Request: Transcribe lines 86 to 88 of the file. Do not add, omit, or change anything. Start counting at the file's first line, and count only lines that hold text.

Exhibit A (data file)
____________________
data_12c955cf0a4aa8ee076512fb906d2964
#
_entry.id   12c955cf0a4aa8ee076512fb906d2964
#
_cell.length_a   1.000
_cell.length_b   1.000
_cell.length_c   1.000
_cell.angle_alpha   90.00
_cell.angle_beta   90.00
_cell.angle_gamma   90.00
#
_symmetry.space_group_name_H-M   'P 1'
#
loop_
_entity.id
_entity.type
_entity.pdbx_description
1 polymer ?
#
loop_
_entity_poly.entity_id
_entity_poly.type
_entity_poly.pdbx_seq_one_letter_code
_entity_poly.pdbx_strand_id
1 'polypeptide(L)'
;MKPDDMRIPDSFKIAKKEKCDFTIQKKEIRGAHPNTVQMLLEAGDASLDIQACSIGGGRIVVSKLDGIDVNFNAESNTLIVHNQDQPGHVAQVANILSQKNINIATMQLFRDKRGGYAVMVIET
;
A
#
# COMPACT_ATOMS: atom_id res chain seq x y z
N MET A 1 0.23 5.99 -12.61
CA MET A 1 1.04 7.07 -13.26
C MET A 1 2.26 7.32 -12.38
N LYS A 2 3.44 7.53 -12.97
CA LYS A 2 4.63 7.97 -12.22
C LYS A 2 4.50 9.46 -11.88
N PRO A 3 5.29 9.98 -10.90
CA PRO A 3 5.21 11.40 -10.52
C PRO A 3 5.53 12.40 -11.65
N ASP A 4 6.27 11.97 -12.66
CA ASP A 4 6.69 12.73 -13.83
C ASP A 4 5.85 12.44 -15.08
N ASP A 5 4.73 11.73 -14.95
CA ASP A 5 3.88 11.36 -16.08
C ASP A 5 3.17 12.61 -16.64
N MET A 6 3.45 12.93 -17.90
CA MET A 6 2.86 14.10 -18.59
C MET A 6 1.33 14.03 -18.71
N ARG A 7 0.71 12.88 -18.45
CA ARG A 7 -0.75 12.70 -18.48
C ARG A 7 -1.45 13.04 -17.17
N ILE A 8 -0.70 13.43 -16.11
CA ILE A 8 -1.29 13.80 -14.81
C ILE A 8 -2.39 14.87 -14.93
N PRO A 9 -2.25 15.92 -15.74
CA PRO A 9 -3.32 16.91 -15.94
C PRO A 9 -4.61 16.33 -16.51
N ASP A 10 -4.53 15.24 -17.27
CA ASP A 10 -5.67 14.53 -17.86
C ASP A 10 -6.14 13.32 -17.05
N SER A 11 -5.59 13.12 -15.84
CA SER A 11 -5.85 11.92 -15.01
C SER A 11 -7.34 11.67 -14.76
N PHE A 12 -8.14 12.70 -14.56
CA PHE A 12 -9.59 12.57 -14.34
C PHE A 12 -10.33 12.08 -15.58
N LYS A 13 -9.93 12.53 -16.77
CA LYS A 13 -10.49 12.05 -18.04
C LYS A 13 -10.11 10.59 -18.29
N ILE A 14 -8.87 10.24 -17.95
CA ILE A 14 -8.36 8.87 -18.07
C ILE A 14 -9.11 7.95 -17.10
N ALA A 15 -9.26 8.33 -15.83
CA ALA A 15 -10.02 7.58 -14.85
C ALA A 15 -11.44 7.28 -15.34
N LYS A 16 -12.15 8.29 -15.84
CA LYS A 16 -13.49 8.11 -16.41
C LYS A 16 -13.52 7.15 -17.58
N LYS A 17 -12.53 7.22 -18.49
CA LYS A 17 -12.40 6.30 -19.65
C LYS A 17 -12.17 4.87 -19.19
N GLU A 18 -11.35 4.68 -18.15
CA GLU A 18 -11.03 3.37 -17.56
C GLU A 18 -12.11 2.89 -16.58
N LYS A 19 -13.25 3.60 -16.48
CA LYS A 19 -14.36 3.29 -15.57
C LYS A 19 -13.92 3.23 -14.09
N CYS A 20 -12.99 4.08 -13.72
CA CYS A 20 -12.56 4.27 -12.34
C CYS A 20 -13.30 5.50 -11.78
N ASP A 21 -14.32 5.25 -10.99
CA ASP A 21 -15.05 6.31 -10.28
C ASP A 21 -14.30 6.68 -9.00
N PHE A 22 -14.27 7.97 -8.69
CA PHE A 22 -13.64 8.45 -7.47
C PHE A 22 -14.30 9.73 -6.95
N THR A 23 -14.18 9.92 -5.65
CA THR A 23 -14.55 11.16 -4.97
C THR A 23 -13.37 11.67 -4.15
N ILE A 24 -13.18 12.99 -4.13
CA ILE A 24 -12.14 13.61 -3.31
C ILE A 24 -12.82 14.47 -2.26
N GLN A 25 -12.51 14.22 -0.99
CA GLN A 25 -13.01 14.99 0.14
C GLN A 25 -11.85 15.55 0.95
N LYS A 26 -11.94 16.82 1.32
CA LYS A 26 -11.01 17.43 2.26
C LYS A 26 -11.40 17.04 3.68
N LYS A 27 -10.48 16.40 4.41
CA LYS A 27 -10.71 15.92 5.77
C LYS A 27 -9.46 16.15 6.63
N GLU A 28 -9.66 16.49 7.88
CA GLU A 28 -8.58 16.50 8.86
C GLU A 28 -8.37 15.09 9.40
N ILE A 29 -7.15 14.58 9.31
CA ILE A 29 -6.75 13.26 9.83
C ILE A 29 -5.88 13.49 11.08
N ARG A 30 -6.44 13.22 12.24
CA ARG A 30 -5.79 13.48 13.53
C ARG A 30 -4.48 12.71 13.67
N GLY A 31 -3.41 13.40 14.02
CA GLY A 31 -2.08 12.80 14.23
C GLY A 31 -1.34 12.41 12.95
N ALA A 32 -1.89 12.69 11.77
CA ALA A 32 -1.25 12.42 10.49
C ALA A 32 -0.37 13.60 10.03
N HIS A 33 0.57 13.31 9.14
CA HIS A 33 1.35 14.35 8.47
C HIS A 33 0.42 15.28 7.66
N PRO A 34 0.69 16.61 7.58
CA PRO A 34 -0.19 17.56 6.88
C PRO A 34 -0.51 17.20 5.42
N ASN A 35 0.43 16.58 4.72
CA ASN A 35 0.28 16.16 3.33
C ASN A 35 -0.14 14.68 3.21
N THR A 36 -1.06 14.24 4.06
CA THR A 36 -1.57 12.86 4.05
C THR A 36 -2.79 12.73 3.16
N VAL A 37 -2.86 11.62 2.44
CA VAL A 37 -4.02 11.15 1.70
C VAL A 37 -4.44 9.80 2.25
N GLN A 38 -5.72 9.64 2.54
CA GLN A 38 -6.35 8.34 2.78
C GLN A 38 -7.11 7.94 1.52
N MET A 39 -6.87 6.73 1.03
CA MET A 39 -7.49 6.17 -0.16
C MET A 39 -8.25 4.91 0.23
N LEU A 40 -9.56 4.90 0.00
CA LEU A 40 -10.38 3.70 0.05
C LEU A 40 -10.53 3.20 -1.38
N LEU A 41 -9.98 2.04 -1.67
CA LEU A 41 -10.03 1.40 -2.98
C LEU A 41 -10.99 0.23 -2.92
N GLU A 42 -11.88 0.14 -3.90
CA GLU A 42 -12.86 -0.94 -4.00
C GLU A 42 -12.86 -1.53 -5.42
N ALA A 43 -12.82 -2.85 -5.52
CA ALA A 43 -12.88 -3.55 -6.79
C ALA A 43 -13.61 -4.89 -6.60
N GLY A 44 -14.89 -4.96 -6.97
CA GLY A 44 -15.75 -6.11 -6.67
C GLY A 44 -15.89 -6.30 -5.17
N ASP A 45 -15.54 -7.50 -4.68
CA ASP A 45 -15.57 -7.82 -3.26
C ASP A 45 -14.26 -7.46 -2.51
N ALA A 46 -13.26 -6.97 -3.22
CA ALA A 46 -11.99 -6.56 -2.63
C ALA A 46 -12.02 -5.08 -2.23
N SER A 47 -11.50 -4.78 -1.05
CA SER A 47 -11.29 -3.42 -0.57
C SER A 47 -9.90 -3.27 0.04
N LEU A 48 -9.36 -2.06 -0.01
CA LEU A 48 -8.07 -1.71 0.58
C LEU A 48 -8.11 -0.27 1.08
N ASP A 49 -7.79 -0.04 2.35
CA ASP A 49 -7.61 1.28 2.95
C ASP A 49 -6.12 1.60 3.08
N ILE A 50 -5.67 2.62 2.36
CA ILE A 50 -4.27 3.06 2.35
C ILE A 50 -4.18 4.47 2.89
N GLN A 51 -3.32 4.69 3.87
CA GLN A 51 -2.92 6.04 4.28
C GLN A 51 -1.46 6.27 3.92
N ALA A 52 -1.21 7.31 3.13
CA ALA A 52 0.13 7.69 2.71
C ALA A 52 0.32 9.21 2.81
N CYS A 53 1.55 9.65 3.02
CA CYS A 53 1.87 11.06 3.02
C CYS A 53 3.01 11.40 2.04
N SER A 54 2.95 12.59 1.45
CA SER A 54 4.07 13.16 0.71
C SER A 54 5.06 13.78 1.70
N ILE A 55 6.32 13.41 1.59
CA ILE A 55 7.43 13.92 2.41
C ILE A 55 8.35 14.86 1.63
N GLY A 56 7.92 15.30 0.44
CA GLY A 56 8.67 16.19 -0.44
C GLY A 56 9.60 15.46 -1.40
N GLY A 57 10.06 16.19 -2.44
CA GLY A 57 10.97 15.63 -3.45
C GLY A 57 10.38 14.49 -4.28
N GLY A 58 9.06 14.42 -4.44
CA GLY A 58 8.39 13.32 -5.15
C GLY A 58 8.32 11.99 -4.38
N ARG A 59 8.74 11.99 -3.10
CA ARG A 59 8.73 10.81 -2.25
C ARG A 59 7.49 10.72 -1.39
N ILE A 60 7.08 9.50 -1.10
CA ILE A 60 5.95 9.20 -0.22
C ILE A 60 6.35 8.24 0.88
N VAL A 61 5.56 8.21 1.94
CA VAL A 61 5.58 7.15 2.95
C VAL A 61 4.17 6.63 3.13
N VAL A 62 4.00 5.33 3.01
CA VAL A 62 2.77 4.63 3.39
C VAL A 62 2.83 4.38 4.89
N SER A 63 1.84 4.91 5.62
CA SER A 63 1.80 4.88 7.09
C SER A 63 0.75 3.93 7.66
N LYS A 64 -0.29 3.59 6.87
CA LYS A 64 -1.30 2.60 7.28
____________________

CA LYS A 19 -14.36 3.29 -15.57
C LYS A 19 -13.92 3.23 -14.09
N CYS A 20 -12.99 4.08 -13.72